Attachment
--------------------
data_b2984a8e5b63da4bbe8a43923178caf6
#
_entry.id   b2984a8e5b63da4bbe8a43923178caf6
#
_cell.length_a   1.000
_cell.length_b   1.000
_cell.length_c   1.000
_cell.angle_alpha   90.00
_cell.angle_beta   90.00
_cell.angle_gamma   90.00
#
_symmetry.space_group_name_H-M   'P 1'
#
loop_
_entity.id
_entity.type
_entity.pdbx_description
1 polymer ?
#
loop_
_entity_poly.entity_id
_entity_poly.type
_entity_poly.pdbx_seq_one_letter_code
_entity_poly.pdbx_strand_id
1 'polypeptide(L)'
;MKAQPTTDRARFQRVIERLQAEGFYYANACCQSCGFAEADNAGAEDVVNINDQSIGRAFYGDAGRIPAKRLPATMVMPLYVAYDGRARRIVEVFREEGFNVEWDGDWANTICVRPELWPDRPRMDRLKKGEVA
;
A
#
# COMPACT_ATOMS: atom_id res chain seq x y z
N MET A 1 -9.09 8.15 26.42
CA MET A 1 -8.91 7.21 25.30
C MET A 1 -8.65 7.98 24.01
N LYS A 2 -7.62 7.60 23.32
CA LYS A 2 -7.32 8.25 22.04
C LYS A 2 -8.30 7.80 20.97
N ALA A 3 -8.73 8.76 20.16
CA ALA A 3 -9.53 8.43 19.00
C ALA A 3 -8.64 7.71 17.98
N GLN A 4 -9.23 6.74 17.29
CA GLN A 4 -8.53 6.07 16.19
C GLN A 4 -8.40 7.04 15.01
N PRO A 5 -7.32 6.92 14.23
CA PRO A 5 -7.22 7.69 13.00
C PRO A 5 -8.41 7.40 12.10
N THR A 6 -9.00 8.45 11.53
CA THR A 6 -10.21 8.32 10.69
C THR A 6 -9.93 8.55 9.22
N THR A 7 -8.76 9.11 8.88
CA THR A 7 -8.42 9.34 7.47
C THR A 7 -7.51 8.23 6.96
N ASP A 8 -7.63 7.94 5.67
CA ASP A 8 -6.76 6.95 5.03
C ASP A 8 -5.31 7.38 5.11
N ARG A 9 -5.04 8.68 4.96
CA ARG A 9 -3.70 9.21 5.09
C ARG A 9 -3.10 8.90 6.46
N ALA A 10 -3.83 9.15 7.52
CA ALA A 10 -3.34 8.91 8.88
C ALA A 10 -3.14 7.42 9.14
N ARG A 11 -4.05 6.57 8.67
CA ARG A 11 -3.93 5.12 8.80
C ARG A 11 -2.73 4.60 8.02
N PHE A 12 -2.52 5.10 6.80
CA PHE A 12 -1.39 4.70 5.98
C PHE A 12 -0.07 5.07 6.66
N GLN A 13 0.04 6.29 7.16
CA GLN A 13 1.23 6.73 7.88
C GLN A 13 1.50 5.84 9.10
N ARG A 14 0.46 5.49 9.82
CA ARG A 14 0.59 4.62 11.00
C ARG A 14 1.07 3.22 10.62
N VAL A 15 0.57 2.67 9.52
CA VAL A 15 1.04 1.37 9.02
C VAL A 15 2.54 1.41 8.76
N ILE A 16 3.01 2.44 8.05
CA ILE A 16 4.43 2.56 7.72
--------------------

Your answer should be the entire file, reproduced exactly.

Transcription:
data_b2984a8e5b63da4bbe8a43923178caf6
#
_entry.id   b2984a8e5b63da4bbe8a43923178caf6
#
_cell.length_a   1.000
_cell.length_b   1.000
_cell.length_c   1.000
_cell.angle_alpha   90.00
_cell.angle_beta   90.00
_cell.angle_gamma   90.00
#
_symmetry.space_group_name_H-M   'P 1'
#
loop_
_entity.id
_entity.type
_entity.pdbx_description
1 polymer ?
#
loop_
_entity_poly.entity_id
_entity_poly.type
_entity_poly.pdbx_seq_one_letter_code
_entity_poly.pdbx_strand_id
1 'polypeptide(L)'
;MKAQPTTDRARFQRVIERLQAEGFYYANACCQSCGFAEADNAGAEDVVNINDQSIGRAFYGDAGRIPAKRLPATMVMPLYVAYDGRARRIVEVFREEGFNVEWDGDWANTICVRPELWPDRPRMDRLKKGEVA
;
A
#
# COMPACT_ATOMS: atom_id res chain seq x y z
N MET A 1 -9.09 8.15 26.42
CA MET A 1 -8.91 7.21 25.30
C MET A 1 -8.65 7.98 24.01
N LYS A 2 -7.62 7.60 23.32
CA LYS A 2 -7.32 8.25 22.04
C LYS A 2 -8.30 7.80 20.97
N ALA A 3 -8.73 8.76 20.16
CA ALA A 3 -9.53 8.43 19.00
C ALA A 3 -8.64 7.71 17.98
N GLN A 4 -9.23 6.74 17.29
CA GLN A 4 -8.53 6.07 16.19
C GLN A 4 -8.40 7.04 15.01
N PRO A 5 -7.32 6.92 14.23
CA PRO A 5 -7.22 7.69 13.00
C PRO A 5 -8.41 7.40 12.10
N THR A 6 -9.00 8.45 11.53
CA THR A 6 -10.21 8.32 10.69
C THR A 6 -9.93 8.55 9.22
N THR A 7 -8.76 9.11 8.88
CA THR A 7 -8.42 9.34 7.47
C THR A 7 -7.51 8.23 6.96
N ASP A 8 -7.63 7.94 5.67
CA ASP A 8 -6.76 6.95 5.03
C ASP A 8 -5.31 7.38 5.11
N ARG A 9 -5.04 8.68 4.96
CA ARG A 9 -3.70 9.21 5.09
C ARG A 9 -3.10 8.90 6.46
N ALA A 10 -3.83 9.15 7.52
CA ALA A 10 -3.34 8.91 8.88
C ALA A 10 -3.14 7.42 9.14
N ARG A 11 -4.05 6.57 8.67
CA ARG A 11 -3.93 5.12 8.80
C ARG A 11 -2.73 4.60 8.02
N PHE A 12 -2.52 5.10 6.80
CA PHE A 12 -1.39 4.70 5.98
C PHE A 12 -0.07 5.07 6.66
N GLN A 13 0.04 6.29 7.16
CA GLN A 13 1.23 6.73 7.88
C GLN A 13 1.50 5.84 9.10
N ARG A 14 0.46 5.49 9.82
CA ARG A 14 0.59 4.62 11.00
C ARG A 14 1.07 3.22 10.62
N VAL A 15 0.57 2.67 9.52
CA VAL A 15 1.04 1.37 9.02
C VAL A 15 2.54 1.41 8.76
N ILE A 16 3.01 2.44 8.05
CA ILE A 16 4.43 2.56 7.72